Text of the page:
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Archive for Wednesday, October 18, 2000

Presidents Cup brings out best with no ill will

Unlike Ryder Cup, best shots will be on course, not in press

October 18, 2000

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— The Presidents Cup is not the Ryder Cup, which is not all bad.

If this year's Presidents Cup is anything like the last three, the best shots will take place on the course, not in the press. There will be a winner and a loser, without hard feelings and backhanded retorts that linger for two years.

There might be an unruly celebration on the 17th hole there was four years ago at the Robert Trent Jones Golf Club but no one will make a stink about it.

Better yet, no one will read about it in a book.

Coming off the acrimonious Ryder Cup at Brookline last year, and even the controversy in the Solheim Cup only two weeks ago, the Presidents Cup is a chance to show that team golf doesn't have to be combative to be compelling.

"The Presidents Cup is a happier contest. That's undeniable," said Peter Thomson, the five-time British Open champion who will lead the International team for the third and final time. "There are no threats. There is no ugliness."

There is still good golf. There is still a passion to win. There are speeches to be made, a trophy to be held, champagne to be sprayed.

With the sleeves of his Team USA sweater rolled up to his elbows, Tiger Woods was smiling as he walked off the course Tuesday after a practice round with Paul Azinger. Two days before the start of the matches, he was at ease with himself despite hitting the kind of shots that won't make his 2000 scrapbook.

Woods has never had a winning record in team match play 3-6-1 in two Ryder Cup appearances, 2-3-0 in the '98 Presidents Cup at Royal Melbourne. When asked whether he enjoyed the Presidents Cup as much as the Ryder Cup, Woods surprised those within earshot when he replied, "More."

Why?

"Because it's how golf should be played gentlemanly," he said.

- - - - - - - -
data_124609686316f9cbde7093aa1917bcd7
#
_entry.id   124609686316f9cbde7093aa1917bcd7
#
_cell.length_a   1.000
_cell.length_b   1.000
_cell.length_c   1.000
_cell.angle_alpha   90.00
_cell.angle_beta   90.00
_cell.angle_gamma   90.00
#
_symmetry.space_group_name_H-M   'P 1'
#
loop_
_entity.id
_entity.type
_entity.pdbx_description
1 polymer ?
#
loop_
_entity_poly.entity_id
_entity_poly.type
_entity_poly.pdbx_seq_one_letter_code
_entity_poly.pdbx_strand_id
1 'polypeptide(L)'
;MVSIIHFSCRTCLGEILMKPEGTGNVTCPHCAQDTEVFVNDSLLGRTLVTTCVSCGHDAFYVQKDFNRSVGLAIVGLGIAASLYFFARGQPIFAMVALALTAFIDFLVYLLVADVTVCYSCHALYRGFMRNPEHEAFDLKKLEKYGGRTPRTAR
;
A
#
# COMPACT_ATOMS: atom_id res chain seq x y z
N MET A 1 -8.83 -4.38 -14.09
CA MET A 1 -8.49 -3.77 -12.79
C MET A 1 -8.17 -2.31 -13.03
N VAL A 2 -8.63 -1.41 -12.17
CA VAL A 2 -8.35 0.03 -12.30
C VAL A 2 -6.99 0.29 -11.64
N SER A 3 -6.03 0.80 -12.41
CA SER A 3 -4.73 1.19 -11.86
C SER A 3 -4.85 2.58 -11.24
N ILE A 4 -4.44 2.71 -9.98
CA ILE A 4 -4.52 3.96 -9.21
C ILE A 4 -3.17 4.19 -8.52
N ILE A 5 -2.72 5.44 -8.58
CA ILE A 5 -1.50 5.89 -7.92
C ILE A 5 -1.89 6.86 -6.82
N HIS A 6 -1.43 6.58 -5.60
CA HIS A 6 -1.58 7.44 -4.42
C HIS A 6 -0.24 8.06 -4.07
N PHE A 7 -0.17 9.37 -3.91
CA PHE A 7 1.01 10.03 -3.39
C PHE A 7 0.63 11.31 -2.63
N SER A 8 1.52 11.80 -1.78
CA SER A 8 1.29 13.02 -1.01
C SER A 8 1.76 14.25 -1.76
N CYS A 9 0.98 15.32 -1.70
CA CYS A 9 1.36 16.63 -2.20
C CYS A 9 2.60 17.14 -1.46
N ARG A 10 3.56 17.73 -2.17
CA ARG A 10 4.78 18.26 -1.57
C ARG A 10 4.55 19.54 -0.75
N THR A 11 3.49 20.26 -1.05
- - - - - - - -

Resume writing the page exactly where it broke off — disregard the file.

The Presidents Cup does not compare to the Ryder Cup in stature.

It does not have a history that dates to 1927, even though it still has sportsmanship that dates back even farther.

Its boundaries are not drawn by one ocean, but by three. Players on both teams represent all five major tours around the globe, although 22 out of the 24 on this year's teams earn their keep on the PGA Tour. Most of them live in America. More than one player has dubbed this Team USA vs. Team Florida.

This does not make the Presidents Cup a waste of time.

For sure, it is easier to get the blood pumping when you don't see your opponent except for a half dozen or so tournaments each year. It's easier to get fired up when Colin Montgomerie or Seve Ballesteros is on the other team.

It's even easier for bad blood to occur when the sponsoring organization comes up with inciting slogans such as "War on the Shore" and the "Battle at Brookline."

So far, there has been no mention of a "Rumble at RTJ."

"We can't really speak for the Ryder Cup, but I don't think we've had anything but sportsmanship in this event," said Steve Elkington, born in Australia and a resident of Houston. "We're not trying to put off anyone. We're just trying to do the best we can."

The only thing that resembled bad sportsmanship in the Presidents Cup was the same thing that caused such an uproar in the Ryder Cup at Brookline.

Four years ago, Fred Couples holed a 35-foot putt on the 17th hole in the final singles match Sunday against Vijay Singh. Even though Singh still had a birdie putt to stay alive, the Americans pranced around the green to celebrate.

Only their wives and anger among Singh and his teammates were missing.

"I quite understand what they did, because it was a winning putt," Singh said. " If we had holed a putt like that, we would have done the same."

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